Book review by : Evan Siegel
The book under review discusses the relationship between Iranian
Azerbaijanis and Iran in the context of the rise of the Islamic Republic on the
one hand and the (re)establishment of the Republic of Azerbaijan in the
Caucasus on the other. The author claims that she “challenges the view of the
mainstream of contemporary Iranian studies, which contend [sic] that
Azerbaijanis in Iran are a ‘well-integrated minority,’ harbor little ‘sense of
separate identity,” and have assimilated into Iranian identity.”1
This issue is important. The Azerbaijani minority in Iran is a
sizeable one. Foreigners have tried to play on tensions between Azerbaijan and
the central government—most notably the Soviet Union in its occupation of
northern Iran and, once again, the American government, which includes among
its advisors people who urge a policy of increasing such tensions to weaken the
Moreover, it is written by an established scholar, a long-time
research director of the Belfer Center for Science and International Affairs'
Caspian Studies Program at Harvard, who has published articles in scholarly
journals such as the Association for the Study of Nationalities’ Nationalities
Papers,3 Eurasia Insight,4 the Washington Institute for Near East
Policy’s Policy Papers5 as well as op-ed pieces in the Wall
Street Journal,6 International Herald Tribune7 the Christian Science Monitor,8 the Los Angelese Times,9 and the Boston Globe10. Her book was selected as “Book of the Month” by the Middle
East Review of International Affairs,11 where it was hailed as “succeed[ing] in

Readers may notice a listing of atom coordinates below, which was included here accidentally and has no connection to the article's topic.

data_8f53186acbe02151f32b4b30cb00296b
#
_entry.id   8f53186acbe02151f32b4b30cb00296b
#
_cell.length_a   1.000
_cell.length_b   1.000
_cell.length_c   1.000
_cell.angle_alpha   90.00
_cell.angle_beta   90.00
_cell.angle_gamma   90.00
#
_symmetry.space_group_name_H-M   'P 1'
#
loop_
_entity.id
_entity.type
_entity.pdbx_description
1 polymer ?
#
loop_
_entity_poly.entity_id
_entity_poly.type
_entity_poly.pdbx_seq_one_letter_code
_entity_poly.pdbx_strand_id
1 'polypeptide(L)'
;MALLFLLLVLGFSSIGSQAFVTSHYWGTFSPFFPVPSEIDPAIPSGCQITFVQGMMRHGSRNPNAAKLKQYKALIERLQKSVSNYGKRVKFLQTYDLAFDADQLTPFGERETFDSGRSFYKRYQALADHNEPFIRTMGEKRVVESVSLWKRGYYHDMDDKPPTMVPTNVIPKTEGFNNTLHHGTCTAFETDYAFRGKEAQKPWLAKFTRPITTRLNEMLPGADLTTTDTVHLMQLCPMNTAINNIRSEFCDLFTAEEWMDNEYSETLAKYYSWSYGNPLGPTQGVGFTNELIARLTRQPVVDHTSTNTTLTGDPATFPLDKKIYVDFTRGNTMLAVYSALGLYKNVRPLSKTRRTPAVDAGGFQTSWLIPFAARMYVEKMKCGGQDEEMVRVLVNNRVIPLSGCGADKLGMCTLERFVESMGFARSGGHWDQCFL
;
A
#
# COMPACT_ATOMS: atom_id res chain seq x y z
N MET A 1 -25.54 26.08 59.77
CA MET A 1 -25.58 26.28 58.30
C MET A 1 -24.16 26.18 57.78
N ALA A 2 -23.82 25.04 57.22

making numerous specific, well-argued assertions challenging accepted notions
of modern Russian (Soviet), Turkish, and especially Iranian history and
politics.” She has had fellowships at the Truman Institute, where she served as
the coordinator of the Asia and Caucasus Unit, the Washington Institute for
Near East Policy and at the International Security Program at Harvard
University's Kennedy School of Government and is the Research Director of the
Caspian Studies Program and Azerbaijan Initiative, Harvard University Security
Program at Harvard's Kennedy School of Government. She has appeared at many
venues and, on October 10th 2001, testified before the House Committee on
International Relations, Subcommittee on Europe on US foreign policy in the
Caucasus and the Caspian Sea region.
Given the topic’s political and scholarly importance and the author’s
prominence, this reader came away from this book very disappointed for reasons
he will explain below.
The first chapter takes us from the dawn of history to 1920 and the
rise of the Pahlavi dynasty.
The author stakes out a neutral position between the Azerbaijani
nationalists and Iranian nationalists on whether the ethnic composition of the
terrain north and south of the Aras River before the Turkish invasions of the
tenth century was Iranian or Turkish. But this neutrality hides the fact that
every serious orientalist scholar she sites recognizes that the Turkish
presence in the region before these invasions was minor. She continues this
discussion declaring, based on no evidence, that the regions on the two banks
of the Aras “often interacted culturally as one” and that these territories
“were administered together within most of the various empires that ruled the
area.”12 But the articles she cites say nothing
of the kind.13
The author seems at pains to demonstrate the unity of the regions to the
north and south of the Aras River. Whether there was such a unity in
pre-Islamic times or that the region was administered as a unit under the
`Abbassids would be more relevant if we were to accept the nineteenth century
concept of blood and soil; this was at least half a millennium before the Turks
made their massive appearance in the region. Moreover, what is now Iran was
generally not administered as a unit over these millenia, something which is of
no relevance to a study of modern Iranian nationalism. Indeed, one source
declares that, while “before partition in the nineteenth century, Iran and